U.S. Antarctic research victim of shutdown; losses are irreplaceable
The U.S. Antarctic research program is another casualty of the government shutdown, and scientists are fuming.
The development would scrap an entire season of research for some scientists. It “makes the blood boil,” says Ross Powell, lead scientist for the WISSARD drilling expedition. He told Live Science that $5 million in research investment could go down the drain.
The National Science Foundation made the announcement Tuesday, recalling scientists and staff from Antarctica and placing the U.S. program in “caretaker status.” Minimal staff will be maintained at primary research facilities, including the McMurdo, Amundsen-Scott and Palmer stations, but “all field and research activities not essential to human safety and preservation of property will be suspended.”
The NSF noted that, although it would aim to restore the summer field research when possible, some activities just can’t be restarted once “seasonally dependent windows” for research have passed.
In other words, scientists, you’re probably out of luck. As Nature reports, a 20-year census of Adelie penguins could be useless with the glaring omission of one year. A year of observations will be “gone forever,” frustrated oceanographer Hugh Ducklow told the news outlet.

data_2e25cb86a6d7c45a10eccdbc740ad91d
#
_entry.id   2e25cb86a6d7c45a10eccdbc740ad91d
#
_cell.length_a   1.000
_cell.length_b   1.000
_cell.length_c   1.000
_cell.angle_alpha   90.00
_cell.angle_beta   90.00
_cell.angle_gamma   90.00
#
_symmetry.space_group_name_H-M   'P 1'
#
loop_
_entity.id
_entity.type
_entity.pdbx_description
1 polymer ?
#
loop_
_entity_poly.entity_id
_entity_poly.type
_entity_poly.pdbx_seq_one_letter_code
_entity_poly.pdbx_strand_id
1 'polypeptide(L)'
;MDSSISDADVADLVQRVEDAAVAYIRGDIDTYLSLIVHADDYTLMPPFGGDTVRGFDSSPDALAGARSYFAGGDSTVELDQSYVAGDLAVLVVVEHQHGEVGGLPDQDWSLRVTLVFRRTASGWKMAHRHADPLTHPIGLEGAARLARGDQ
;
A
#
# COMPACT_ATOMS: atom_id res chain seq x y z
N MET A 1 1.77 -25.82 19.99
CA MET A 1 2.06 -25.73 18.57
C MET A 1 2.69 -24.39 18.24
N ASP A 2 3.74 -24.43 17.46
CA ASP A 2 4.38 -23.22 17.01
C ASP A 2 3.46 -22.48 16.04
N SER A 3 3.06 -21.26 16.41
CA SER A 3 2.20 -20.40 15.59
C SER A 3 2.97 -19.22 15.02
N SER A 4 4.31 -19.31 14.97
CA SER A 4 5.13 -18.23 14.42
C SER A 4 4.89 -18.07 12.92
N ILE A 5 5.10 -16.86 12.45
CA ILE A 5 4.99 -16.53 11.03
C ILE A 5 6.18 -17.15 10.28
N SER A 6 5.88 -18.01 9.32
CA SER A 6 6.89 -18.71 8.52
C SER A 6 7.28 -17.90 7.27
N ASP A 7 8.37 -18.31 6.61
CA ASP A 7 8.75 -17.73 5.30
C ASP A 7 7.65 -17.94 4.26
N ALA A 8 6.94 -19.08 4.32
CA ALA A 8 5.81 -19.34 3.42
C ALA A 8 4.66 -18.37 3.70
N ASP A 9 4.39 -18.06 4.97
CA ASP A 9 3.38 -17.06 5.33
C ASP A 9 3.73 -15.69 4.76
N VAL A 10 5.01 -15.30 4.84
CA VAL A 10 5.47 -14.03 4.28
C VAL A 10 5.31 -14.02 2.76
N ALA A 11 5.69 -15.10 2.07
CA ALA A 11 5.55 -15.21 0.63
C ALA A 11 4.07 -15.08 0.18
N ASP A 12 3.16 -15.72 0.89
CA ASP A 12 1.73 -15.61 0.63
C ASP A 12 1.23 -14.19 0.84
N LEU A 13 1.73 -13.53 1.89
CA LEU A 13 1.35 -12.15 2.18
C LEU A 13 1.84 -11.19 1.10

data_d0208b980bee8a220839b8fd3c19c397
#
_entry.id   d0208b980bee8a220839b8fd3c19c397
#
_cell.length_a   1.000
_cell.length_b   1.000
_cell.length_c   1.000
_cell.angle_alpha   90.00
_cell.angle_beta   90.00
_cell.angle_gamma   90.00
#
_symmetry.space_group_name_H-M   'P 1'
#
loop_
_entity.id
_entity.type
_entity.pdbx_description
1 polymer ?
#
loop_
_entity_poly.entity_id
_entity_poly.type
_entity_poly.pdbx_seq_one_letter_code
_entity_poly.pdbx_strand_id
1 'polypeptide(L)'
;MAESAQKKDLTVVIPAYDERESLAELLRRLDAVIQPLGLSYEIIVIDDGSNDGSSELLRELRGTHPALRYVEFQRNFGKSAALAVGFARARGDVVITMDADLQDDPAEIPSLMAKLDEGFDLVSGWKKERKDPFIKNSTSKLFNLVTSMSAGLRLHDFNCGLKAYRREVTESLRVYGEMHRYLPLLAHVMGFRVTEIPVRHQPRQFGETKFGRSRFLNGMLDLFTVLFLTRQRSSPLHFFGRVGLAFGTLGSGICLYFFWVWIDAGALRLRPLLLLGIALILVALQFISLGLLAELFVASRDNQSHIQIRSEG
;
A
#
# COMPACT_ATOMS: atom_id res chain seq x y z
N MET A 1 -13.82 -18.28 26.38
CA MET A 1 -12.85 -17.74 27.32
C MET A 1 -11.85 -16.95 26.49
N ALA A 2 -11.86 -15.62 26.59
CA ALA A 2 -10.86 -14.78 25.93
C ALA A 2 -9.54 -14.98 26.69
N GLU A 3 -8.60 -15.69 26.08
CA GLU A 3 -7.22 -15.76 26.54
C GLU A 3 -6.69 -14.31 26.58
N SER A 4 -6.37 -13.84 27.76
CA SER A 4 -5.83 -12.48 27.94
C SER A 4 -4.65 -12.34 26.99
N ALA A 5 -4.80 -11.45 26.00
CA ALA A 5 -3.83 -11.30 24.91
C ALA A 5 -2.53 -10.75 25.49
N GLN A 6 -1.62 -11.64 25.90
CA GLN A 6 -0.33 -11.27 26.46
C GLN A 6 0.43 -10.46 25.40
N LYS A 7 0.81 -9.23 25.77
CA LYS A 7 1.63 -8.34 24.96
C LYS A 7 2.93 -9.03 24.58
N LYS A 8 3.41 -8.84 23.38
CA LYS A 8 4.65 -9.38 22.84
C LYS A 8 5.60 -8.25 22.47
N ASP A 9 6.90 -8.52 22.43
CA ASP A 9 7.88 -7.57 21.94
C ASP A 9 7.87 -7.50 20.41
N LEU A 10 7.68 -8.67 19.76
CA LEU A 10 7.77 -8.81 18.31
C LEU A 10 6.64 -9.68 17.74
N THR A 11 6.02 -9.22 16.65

Powell and WISSARD colleagues had planned to search for a hidden estuary beneath the Ross Ice Shelf, a $10-million investment by the NSF. Without this field season, he told Live Science, “we’ve wasted half the money.”
Meanwhile, the shutdown is squeezing scientists across the board. About three-quarters of the National Institutes of Health staff are on furlough; the U.S. Centers for Disease Control has lost two-thirds of its staff -- and the FDA nearly half -- even as a salmonella outbreak erupts; and NASA is operating on a skeleton staff, with 97% of employees furloughed. The MAVEN mission to Mars will, however, go on as scheduled.
Mission Control in Houston is continuing operations enough to provide company -- and safety reassurance -- for those now aboard the International Space Station. For fans of the ISS, here’s a photo gallery of the crew and pictures they sent back during the first three ISS expeditions.
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